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About the Negev

CDNG - The Center for the Development of the Negev and Galilee

About the Negev


Even in the days of the Patriarchs, the Negev was populated by Jewish people.  They lived in the tents they had built near the wells they dug. When the Twelve Tribes were making their home in the Land of Israel, the Tribe of Judah settled the northern Negev and the Tribe of Simeon inhabited the south. Further Jewish settlement of the Negev took place when the Babylonian exiles returned to the Land.


At the beginning of the Second Temple Period, Edomites migrated from the eastern side of the Jordan River to the Negev. However, the Hasmoneans stood fast and created territorial contiguity, keeping the region populated by Jews. After the destruction of the Second Temple, the Negev became the eastern border of the Roman Empire. Later the region was populated by Christians, who developed agriculture and built permanent structures such as houses, churches and reservoirs.


In the 7th century CE, the Negev settlements fell into ruin. Bedouins entered the area, turning the farmland into pastures. Thus the Negev remained uninhabited for many generations - until the Jews began to return in the early 19th century.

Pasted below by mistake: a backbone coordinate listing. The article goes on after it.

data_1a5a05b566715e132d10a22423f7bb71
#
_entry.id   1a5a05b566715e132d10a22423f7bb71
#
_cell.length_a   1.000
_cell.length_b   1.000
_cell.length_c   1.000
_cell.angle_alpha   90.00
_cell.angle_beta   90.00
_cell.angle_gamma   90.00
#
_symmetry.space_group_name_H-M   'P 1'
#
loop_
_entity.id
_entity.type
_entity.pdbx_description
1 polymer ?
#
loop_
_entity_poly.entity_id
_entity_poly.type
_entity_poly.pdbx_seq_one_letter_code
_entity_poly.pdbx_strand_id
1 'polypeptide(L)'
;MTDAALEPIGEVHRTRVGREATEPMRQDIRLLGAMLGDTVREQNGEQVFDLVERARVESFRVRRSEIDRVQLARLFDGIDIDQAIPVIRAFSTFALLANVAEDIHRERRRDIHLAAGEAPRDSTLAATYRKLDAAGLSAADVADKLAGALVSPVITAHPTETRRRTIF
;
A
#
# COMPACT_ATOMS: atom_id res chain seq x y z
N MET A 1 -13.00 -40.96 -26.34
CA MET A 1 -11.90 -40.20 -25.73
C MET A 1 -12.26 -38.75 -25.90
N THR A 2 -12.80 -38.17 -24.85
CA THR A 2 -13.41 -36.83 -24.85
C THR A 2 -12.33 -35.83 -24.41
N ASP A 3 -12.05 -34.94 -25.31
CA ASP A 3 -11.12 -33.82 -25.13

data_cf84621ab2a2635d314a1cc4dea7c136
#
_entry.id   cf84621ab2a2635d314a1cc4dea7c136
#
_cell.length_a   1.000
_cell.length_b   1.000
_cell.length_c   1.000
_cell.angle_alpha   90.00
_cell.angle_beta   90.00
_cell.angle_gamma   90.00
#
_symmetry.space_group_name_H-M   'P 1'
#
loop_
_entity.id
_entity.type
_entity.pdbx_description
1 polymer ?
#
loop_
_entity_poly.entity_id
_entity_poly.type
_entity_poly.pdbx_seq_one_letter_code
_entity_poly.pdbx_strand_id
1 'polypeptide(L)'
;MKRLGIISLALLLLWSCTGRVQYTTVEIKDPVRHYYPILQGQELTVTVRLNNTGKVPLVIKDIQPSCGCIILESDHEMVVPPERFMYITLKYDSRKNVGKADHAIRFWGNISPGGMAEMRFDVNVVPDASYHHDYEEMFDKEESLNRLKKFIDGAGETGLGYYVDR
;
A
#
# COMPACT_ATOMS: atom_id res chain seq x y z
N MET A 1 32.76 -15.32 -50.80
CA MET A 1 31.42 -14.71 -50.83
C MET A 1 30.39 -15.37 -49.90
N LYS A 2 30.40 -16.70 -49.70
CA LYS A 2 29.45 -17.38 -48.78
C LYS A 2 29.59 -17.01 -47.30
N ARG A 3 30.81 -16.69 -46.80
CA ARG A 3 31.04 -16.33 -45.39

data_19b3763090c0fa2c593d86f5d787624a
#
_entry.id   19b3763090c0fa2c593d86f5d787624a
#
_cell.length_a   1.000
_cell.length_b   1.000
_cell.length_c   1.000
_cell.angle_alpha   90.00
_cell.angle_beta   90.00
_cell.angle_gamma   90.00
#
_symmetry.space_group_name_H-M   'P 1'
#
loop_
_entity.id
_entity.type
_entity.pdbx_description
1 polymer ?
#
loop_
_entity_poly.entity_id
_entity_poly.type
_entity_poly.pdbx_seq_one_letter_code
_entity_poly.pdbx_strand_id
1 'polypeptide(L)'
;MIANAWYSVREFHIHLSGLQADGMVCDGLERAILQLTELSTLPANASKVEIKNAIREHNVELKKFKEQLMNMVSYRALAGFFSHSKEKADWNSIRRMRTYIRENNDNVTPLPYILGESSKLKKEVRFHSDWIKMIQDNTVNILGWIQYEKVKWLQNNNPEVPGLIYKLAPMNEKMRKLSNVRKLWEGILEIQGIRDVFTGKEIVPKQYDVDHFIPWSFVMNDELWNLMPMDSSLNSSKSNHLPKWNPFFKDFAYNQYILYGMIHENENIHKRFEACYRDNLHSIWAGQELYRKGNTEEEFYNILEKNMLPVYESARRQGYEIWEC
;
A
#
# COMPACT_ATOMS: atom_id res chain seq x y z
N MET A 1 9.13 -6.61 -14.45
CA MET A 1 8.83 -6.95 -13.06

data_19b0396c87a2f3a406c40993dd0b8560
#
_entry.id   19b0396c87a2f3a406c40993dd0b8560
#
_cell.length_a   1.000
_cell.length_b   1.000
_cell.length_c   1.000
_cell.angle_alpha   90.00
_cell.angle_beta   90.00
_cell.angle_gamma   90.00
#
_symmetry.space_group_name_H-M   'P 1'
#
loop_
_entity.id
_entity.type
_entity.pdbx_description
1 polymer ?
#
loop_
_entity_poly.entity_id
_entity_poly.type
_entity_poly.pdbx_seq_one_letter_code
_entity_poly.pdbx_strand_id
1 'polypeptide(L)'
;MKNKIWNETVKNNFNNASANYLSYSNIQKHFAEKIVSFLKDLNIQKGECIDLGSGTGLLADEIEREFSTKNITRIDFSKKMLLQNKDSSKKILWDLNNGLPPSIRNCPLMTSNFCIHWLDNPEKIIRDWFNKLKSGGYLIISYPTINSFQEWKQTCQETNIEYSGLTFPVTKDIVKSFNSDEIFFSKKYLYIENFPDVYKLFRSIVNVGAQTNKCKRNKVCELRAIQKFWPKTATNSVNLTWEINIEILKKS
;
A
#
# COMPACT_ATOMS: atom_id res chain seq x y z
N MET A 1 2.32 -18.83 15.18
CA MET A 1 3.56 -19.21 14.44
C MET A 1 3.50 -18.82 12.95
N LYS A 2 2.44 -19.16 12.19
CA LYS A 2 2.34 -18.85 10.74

Modern Jewish settlement of the region began with the establishment of Kibbutz Ruhama in 1914. The development of local communities in the 60 years following the declaration of the state has been accompanied by far-reaching changes in all spheres. The traditionally successful mineral industry (mainly potash and phosphates) has since been supplemented by sophisticated and knowledge-intensive industries.


For years, the Negev was home to a highly successful textile industry. In recent years, however, this industry has been waning, and is being replaced by high-tech. Farmers are adapting their agricultural methods for local market needs and export. Despite the greatly increased level of security after the signing of the peace treaties with Egypt and Jordan, the armed forces still use a great deal of territory for training purposes.


The ever-evolving leisure culture necessitates more and more vacations in natural surroundings, leading to the construction of national parks, natural reserves, the Timna National Park, visitor centers, hotels, and more. Educational institutions are being established in order to further scientific research and development.